Rinse mushrooms quickly and drain well. Pat dry. Remove stems and reserve for another use.
Brush outsides of mushroom caps with a little oil. Fill each cap with a spoonful of filling, mounding it slightly. Arrange in a single layer in a sprayed or foil-lined baking dish. Sprinkle with sesame seeds if desired.
Bake at 350°F for 15 minutes, until piping hot.
Yields 6 servings
No-roll enchiladas are layered like lasagna. This dish is fiber-packed and so yummy! The best part of all is that you don’t have to boil lasagna noodles to make this dish. If you use corn tortillas, this lasagna will be gluten-free.
2 teaspoons olive oil
1 onion, chopped
1 1/2 cups sliced mushrooms
1 green pepper, chopped
2 cloves garlic, crushed
3 cups tomato sauce
1 can (19 ounces/540 milliliters) kidney beans, rinsed and drained
1/2 teaspoon chili powder
7 corn or flour tortillas
3/4 cup grated low-fat mozzarella cheese
3/4 cup grated low-fat Swiss cheese
Preheat oven to 350°F. Spray an 8 x 12-inch casserole with nonstick spray.
Heat oil in a nonstick skillet on medium-high heat. Sauté onion, mushrooms, green pepper and garlic for 5 minutes.
Add tomato sauce, beans and chili powder. Simmer uncovered for 5 minutes.
Layer 2 tortillas, 1/3 of sauce mixture and 1/3 of grated cheese in prepared casserole. Continue layering until all the ingredients are used, making three layers. Cut up the extra tortilla to fill in any empty spaces.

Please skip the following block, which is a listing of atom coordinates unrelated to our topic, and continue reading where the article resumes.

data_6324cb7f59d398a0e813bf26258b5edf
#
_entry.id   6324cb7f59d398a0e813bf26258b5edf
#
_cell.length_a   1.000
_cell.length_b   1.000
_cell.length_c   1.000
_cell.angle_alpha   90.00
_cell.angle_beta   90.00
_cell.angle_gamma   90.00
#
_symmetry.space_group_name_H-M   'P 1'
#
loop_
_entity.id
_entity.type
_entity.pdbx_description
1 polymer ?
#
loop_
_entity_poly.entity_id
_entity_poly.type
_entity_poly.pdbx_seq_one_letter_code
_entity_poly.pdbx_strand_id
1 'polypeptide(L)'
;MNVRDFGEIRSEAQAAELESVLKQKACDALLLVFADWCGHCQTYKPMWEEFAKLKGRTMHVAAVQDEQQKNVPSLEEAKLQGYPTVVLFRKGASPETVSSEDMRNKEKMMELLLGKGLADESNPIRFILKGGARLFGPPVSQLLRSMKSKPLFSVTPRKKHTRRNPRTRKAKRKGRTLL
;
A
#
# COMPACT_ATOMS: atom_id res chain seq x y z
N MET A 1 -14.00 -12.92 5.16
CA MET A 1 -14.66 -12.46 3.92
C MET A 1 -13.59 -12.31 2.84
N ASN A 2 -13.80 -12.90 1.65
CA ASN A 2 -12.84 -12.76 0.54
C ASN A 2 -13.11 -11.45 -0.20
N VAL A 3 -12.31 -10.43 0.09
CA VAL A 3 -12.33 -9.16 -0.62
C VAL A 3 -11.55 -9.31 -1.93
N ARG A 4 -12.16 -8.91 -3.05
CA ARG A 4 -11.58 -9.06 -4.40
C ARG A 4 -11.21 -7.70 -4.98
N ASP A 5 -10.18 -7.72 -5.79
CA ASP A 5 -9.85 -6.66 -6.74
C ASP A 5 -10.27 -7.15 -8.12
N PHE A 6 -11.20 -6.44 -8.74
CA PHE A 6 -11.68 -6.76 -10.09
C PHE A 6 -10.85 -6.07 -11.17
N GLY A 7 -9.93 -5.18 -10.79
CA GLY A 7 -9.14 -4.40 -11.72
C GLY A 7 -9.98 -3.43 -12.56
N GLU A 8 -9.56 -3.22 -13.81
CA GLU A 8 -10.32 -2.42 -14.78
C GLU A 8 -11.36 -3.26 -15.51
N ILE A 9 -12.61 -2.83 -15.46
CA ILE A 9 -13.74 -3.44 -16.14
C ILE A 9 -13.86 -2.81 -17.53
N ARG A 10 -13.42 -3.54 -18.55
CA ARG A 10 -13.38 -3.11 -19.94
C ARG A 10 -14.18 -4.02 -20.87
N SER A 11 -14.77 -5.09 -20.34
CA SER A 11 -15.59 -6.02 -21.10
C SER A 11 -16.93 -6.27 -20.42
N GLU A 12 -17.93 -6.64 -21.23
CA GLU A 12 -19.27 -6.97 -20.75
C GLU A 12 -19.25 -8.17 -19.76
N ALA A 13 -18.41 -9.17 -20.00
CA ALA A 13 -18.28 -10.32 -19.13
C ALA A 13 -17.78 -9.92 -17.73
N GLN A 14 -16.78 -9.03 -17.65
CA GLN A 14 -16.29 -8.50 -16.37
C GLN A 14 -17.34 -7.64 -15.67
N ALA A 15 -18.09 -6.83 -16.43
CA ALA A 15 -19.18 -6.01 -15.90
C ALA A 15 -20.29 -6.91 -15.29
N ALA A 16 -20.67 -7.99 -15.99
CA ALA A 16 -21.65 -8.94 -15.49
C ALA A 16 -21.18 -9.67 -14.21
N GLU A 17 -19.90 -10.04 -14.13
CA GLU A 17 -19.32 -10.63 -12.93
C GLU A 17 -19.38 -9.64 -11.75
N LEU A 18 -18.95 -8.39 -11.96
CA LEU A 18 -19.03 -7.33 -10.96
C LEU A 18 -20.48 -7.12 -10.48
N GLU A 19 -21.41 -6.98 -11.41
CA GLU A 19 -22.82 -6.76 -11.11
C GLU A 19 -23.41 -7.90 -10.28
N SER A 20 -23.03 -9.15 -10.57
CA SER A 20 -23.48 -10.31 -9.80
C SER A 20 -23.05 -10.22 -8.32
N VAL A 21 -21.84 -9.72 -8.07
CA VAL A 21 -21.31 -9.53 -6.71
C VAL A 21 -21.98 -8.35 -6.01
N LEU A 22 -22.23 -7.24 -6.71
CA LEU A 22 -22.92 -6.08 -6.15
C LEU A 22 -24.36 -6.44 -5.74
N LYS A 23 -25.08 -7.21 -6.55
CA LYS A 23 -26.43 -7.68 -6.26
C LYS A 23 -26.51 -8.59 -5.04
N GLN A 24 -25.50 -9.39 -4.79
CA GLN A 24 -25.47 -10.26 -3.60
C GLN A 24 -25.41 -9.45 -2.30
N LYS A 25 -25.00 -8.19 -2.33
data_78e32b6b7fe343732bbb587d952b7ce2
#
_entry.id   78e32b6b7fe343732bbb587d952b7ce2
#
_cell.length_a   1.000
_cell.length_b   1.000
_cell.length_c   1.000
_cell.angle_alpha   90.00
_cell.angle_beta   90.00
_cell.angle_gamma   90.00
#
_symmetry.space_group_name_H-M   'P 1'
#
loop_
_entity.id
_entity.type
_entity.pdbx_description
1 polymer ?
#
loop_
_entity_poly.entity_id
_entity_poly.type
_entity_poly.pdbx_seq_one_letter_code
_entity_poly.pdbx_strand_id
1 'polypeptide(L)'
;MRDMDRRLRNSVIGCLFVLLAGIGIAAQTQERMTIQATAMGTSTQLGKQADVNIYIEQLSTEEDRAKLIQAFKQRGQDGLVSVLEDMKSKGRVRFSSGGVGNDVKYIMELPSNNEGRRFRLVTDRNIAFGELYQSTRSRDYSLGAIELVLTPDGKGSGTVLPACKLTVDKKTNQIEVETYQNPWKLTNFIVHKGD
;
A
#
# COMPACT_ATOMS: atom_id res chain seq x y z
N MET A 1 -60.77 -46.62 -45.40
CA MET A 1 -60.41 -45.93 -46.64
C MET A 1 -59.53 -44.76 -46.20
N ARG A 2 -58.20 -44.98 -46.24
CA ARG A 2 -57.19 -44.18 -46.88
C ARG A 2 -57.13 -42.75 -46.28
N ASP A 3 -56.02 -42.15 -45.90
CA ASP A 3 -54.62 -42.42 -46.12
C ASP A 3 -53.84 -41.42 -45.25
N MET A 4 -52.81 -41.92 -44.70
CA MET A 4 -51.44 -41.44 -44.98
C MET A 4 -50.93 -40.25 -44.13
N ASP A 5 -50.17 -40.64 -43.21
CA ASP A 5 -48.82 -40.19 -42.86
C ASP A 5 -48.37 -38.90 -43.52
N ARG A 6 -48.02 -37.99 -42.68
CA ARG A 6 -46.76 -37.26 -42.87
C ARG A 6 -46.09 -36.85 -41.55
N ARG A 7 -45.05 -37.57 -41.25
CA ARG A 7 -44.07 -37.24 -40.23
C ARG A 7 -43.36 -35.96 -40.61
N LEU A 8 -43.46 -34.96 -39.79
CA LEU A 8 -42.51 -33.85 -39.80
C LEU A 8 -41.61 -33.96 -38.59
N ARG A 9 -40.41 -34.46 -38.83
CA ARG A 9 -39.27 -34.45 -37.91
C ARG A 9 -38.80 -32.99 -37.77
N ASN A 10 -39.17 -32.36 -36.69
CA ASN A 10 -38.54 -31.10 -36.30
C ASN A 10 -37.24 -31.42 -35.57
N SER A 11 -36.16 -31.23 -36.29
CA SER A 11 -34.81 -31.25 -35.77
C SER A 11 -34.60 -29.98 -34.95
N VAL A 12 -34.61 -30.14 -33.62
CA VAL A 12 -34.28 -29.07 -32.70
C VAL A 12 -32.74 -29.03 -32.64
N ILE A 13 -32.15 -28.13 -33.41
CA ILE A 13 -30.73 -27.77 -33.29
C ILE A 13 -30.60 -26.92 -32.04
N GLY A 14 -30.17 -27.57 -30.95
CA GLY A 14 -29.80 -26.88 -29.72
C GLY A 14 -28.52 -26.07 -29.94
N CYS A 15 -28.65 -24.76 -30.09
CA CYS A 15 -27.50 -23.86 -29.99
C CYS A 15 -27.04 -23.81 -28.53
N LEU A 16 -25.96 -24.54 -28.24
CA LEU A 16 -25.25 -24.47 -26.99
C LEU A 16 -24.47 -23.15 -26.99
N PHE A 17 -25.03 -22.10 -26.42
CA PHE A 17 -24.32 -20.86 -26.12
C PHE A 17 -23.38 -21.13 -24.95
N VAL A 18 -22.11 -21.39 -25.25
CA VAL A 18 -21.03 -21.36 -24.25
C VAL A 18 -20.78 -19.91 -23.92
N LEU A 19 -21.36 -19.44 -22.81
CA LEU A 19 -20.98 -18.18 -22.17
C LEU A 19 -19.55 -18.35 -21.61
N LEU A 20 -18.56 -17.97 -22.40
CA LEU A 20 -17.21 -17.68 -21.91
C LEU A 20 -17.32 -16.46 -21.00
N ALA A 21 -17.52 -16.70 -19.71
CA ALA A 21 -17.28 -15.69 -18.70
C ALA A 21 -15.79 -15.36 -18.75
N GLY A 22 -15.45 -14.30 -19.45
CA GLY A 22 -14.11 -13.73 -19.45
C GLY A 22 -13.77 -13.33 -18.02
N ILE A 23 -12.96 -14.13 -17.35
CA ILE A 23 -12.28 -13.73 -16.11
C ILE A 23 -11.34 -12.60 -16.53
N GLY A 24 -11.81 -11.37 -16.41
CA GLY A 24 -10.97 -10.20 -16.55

Bake uncovered for 25 minutes.
Note: Reheats and/or freezes well.
Yields 12 to 16 servings
This decadent cheesecake is a winner! It’s extremely rich so serve very small portions.
1 package (8 ounces/250 grams) chocolate wafers
1/2 cup butter or margarine, melted
2 tablespoons brown sugar
1/2 teaspoon ground cinnamon
2 cups chocolate chips
1 pound (500 grams) cream cheese, cut into chunks (light or regular)
3/4 cup granulated sugar
1/2 cup sour cream (light or regular)
1/2 cup chilled whipping cream (35%)
1 tablespoon confectioner’s sugar
Gold-wrapped chocolate coins or chocolate curls
Preheat oven to 350°F. Spray a 9-inch spring form pan with nonstick spray.